I put the tea tins in a row on the floor, picked them back up and built a wall and then a tower. After a while I started to feel itchy. My legs, my inner thighs, prickled and stung and when I pulled off my thick tights to get at it, I saw that big reddish blotches had spread across my skin. My nails left long white scratch marks. Scratching felt good, but the more I scratched the worse it got; I felt it on my neck too, my forearms and hands.
I pulled off my shirt so I was just sitting in my underpants, I kept scratching and the itch got worse. When I couldn’t stand it anymore and didn’t know what else to do, I ran into the corridor, through the hall, to my mother’s room, even though I knew I wasn’t supposed to bother her. I walked across the thick white carpet to the other side of the room. She was hunched over her desk, the typewriter and all of her papers next to a plate, empty but for a few rusk crumbs, and the mug, its interior dark with tea. Mama, I said, and she hemmed in reply without looking up from her work. I stood in front of her and started crying, or just let the tears come, to get her attention and to make clear that I had a reason for disturbing her writing time.
She spun around on the chair and looked at me, horrified at the sight of the rash, and then she stood up. Her special scent and heat enfolded me as she lifted me onto her bed and sat down beside me. I loved her every smell. They were most exquisite in winter, when mixed with the cold. I longed for them always—leather, cigarette smoke, the perfume clinging to her wolf fur when she came to pick me up, and the smells of skin and body around her when she was just at home, sitting still or walking around. I looked at the two of us in the mirror beside the desk, like she looked at herself each time she was going out. What is this, she asked, her voice different, unsteady and a touch shrill rather than deep and soft. What have you done? She stared at the rash and I remember thinking that I was leaving my body, that I too was looking at myself from the outside, just like she was.
She felt my forehead and said I had a fever and then she picked the large, heavy phone up off the floor, and as she placed it on her lap it emitted a soft metallic ping. She took one of the phone books from the pile under her nightstand, put it next to her on the bed, flipped to a number and dialed. Then she sat next to me with the receiver in her hand, the phone in her lap, and the long cord winding down her bare legs, her warm, freckled skin and her scent, which was like a room of its own that I wanted to find my way into and never leave. She had been working all morning in the big t-shirt she usually slept in, not having managed to get dressed properly. She had another job too, what she did on the weekends was a side hustle. A 'bread job,' she’d call it.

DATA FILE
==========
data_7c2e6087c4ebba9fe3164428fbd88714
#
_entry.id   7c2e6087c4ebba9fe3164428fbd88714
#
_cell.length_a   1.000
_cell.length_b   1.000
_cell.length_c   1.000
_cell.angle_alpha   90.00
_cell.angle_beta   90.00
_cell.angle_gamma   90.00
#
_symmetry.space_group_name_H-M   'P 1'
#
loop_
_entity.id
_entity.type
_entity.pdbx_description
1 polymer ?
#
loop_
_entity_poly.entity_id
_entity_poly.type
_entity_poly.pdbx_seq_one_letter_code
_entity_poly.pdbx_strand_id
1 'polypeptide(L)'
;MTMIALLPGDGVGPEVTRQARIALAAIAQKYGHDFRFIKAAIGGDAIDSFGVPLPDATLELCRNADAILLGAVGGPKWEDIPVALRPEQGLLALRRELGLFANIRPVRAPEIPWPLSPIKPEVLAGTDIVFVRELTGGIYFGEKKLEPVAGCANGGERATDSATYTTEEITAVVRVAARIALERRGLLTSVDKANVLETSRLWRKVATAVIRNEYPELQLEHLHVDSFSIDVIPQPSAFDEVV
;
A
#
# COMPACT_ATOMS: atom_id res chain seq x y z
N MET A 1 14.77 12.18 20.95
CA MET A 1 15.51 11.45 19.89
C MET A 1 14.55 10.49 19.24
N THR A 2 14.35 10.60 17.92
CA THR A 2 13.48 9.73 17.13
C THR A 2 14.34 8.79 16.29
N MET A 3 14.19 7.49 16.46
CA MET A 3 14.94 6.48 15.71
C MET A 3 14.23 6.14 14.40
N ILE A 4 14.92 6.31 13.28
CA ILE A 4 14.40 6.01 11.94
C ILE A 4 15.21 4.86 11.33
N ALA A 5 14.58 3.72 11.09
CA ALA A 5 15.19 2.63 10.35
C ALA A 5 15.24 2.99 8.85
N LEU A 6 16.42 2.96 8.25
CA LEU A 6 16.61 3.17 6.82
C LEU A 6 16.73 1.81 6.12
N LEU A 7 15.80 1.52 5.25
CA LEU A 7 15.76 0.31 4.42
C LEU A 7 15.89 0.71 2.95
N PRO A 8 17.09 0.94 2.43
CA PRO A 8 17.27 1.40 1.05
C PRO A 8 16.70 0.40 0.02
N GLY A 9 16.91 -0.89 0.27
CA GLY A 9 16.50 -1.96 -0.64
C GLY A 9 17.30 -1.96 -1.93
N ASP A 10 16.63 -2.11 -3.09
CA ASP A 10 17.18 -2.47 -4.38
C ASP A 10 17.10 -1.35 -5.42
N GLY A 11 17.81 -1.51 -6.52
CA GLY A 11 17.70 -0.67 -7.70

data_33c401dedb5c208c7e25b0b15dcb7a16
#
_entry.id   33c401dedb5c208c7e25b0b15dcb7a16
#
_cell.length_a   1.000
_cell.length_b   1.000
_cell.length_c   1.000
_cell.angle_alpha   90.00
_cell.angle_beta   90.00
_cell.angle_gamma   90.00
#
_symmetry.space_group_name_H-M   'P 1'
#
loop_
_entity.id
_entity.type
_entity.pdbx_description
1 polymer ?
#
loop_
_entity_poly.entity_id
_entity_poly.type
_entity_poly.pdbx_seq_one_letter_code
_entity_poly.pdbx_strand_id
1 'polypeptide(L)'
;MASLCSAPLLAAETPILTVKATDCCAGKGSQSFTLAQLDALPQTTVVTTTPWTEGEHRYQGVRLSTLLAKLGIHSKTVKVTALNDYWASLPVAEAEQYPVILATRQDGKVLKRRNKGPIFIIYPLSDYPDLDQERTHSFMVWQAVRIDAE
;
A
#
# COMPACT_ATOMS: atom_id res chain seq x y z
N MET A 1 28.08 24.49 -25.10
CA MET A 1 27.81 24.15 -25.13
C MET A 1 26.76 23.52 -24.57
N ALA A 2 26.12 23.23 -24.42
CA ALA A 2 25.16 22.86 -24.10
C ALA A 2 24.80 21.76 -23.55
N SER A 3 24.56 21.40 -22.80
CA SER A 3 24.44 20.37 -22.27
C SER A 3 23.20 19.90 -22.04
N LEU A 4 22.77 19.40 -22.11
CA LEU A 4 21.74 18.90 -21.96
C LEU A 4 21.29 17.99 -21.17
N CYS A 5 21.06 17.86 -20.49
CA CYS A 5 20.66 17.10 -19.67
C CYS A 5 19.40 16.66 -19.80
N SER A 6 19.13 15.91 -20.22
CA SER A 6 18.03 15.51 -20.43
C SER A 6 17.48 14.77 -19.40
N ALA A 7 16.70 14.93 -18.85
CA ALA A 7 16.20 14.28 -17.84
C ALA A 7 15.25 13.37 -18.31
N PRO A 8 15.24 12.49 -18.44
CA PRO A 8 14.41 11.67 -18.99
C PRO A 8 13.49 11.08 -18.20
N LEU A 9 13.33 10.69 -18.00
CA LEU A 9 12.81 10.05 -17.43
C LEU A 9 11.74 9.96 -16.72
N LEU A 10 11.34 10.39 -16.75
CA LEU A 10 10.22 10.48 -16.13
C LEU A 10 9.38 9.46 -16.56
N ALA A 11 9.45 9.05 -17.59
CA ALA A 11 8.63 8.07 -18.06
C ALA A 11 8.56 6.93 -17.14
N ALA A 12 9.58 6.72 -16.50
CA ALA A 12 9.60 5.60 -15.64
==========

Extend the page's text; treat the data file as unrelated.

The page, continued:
I squirmed in the bed sheets while she spoke with the person on the other end of the line who was asking questions and of whom she was asking questions in return: how had it happened, was it dangerous, what could be done. When she’d hung up, she went to the kitchen to fetch a tube of ointment that she said was in the medicine drawer in the broom closet. She came back with it in hand and squeezed some out and after she had smeared it into my itchy patches, she stroked my hair and sang to me until I fell asleep.
Thinking about it now, I can’t remember her being mad at me for eating all the tangerines and bringing hives and an allergic reaction upon myself. What I do remember is the taste, the sweetness in my mouth and how it overtook me. I think it was the first time something I ate transformed me, but I can’t say for sure. This is only a memory, the first that arises when I try to look back. And I know memories are not reliable. They belong only to you, and they are only memories, like flashes and echoes through time, images and scenes that further distort each time we call them up.
Bröd och Mjölk
Norstedts, 2022, 332 pages
Foreign rights: Christine Edhäll, Ahlander Agency.
We are grateful to Karolina Ramqvist, Ahlander Agency and Manilla Press for permission to publish this translated extract.
Karolina Ramqvist made her literary debut in 1997. She has published a number of novels, including the critically acclaimed The White City, and in 2015 was awarded the prestigious P.O. Enquist Literary Prize. She has also written short stories, film scripts, non-fiction and essays, and was formerly Editor of Arena magazine. Bread and Milk is forthcoming in Saskia Vogel's English translation from Manilla Press in the UK, and Coach House Books in Canada.
Saskia Vogel is an author and translator from Los Angeles, currently living in Berlin. She was a 2021 PEN Translation Prize finalist and Princeton University’s Fall 2022 Translator in Residence. Her debut novel, Permission, was published in five languages, and she was awarded the 2021 Berlin Senate Grant for Non-German language Literature for her writing.